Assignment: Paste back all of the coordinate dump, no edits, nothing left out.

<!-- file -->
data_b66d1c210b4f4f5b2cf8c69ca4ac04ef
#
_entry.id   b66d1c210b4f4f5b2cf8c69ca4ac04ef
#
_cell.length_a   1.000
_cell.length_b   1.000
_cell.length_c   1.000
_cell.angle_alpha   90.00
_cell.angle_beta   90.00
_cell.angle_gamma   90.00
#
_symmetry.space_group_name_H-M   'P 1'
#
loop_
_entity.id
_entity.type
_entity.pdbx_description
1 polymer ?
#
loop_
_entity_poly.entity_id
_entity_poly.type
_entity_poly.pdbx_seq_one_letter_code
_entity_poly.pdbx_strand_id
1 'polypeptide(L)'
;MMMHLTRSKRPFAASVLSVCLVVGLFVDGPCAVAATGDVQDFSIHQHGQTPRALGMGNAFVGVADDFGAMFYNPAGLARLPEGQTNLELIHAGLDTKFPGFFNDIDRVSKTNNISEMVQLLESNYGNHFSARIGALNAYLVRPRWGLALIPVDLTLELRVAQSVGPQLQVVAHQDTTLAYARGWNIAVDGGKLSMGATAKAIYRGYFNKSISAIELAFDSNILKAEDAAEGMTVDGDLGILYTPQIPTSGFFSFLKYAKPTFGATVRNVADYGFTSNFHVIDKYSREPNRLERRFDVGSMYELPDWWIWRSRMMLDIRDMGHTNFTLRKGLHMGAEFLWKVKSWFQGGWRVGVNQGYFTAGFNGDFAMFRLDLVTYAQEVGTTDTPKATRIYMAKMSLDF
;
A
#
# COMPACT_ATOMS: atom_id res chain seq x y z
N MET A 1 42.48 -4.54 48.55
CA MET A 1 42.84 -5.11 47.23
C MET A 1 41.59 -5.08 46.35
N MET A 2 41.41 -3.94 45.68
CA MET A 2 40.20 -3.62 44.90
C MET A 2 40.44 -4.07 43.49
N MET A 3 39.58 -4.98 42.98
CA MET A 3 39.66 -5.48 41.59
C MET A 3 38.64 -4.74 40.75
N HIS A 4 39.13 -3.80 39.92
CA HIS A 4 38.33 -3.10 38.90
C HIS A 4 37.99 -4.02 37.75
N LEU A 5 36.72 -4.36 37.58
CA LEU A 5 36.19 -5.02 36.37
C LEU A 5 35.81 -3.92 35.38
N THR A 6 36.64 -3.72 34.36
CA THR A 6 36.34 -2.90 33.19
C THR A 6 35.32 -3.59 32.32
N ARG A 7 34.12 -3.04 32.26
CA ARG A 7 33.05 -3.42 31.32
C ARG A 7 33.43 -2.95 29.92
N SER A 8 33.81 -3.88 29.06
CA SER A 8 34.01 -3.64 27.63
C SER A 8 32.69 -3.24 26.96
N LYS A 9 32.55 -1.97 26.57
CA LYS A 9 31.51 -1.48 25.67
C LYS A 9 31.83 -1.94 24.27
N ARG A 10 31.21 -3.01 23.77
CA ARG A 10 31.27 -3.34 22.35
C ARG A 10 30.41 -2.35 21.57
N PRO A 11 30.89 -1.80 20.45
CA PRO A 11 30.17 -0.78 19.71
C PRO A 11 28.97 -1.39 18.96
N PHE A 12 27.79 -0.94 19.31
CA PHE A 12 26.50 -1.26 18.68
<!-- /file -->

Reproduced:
data_b66d1c210b4f4f5b2cf8c69ca4ac04ef
#
_entry.id   b66d1c210b4f4f5b2cf8c69ca4ac04ef
#
_cell.length_a   1.000
_cell.length_b   1.000
_cell.length_c   1.000
_cell.angle_alpha   90.00
_cell.angle_beta   90.00
_cell.angle_gamma   90.00
#
_symmetry.space_group_name_H-M   'P 1'
#
loop_
_entity.id
_entity.type
_entity.pdbx_description
1 polymer ?
#
loop_
_entity_poly.entity_id
_entity_poly.type
_entity_poly.pdbx_seq_one_letter_code
_entity_poly.pdbx_strand_id
1 'polypeptide(L)'
;MMMHLTRSKRPFAASVLSVCLVVGLFVDGPCAVAATGDVQDFSIHQHGQTPRALGMGNAFVGVADDFGAMFYNPAGLARLPEGQTNLELIHAGLDTKFPGFFNDIDRVSKTNNISEMVQLLESNYGNHFSARIGALNAYLVRPRWGLALIPVDLTLELRVAQSVGPQLQVVAHQDTTLAYARGWNIAVDGGKLSMGATAKAIYRGYFNKSISAIELAFDSNILKAEDAAEGMTVDGDLGILYTPQIPTSGFFSFLKYAKPTFGATVRNVADYGFTSNFHVIDKYSREPNRLERRFDVGSMYELPDWWIWRSRMMLDIRDMGHTNFTLRKGLHMGAEFLWKVKSWFQGGWRVGVNQGYFTAGFNGDFAMFRLDLVTYAQEVGTTDTPKATRIYMAKMSLDF
;
A
#
# COMPACT_ATOMS: atom_id res chain seq x y z
N MET A 1 42.48 -4.54 48.55
CA MET A 1 42.84 -5.11 47.23
C MET A 1 41.59 -5.08 46.35
N MET A 2 41.41 -3.94 45.68
CA MET A 2 40.20 -3.62 44.90
C MET A 2 40.44 -4.07 43.49
N MET A 3 39.58 -4.98 42.98
CA MET A 3 39.66 -5.48 41.59
C MET A 3 38.64 -4.74 40.75
N HIS A 4 39.13 -3.80 39.92
CA HIS A 4 38.33 -3.10 38.90
C HIS A 4 37.99 -4.02 37.75
N LEU A 5 36.72 -4.36 37.58
CA LEU A 5 36.19 -5.02 36.37
C LEU A 5 35.81 -3.92 35.38
N THR A 6 36.64 -3.72 34.36
CA THR A 6 36.34 -2.90 33.19
C THR A 6 35.32 -3.59 32.32
N ARG A 7 34.12 -3.04 32.26
CA ARG A 7 33.05 -3.42 31.32
C ARG A 7 33.43 -2.95 29.92
N SER A 8 33.81 -3.88 29.06
CA SER A 8 34.01 -3.64 27.63
C SER A 8 32.69 -3.24 26.96
N LYS A 9 32.55 -1.97 26.57
CA LYS A 9 31.51 -1.48 25.67
C LYS A 9 31.83 -1.94 24.27
N ARG A 10 31.21 -3.01 23.77
CA ARG A 10 31.27 -3.34 22.35
C ARG A 10 30.41 -2.35 21.57
N PRO A 11 30.89 -1.80 20.45
CA PRO A 11 30.17 -0.78 19.71
C PRO A 11 28.97 -1.39 18.96
N PHE A 12 27.79 -0.94 19.31
CA PHE A 12 26.50 -1.26 18.68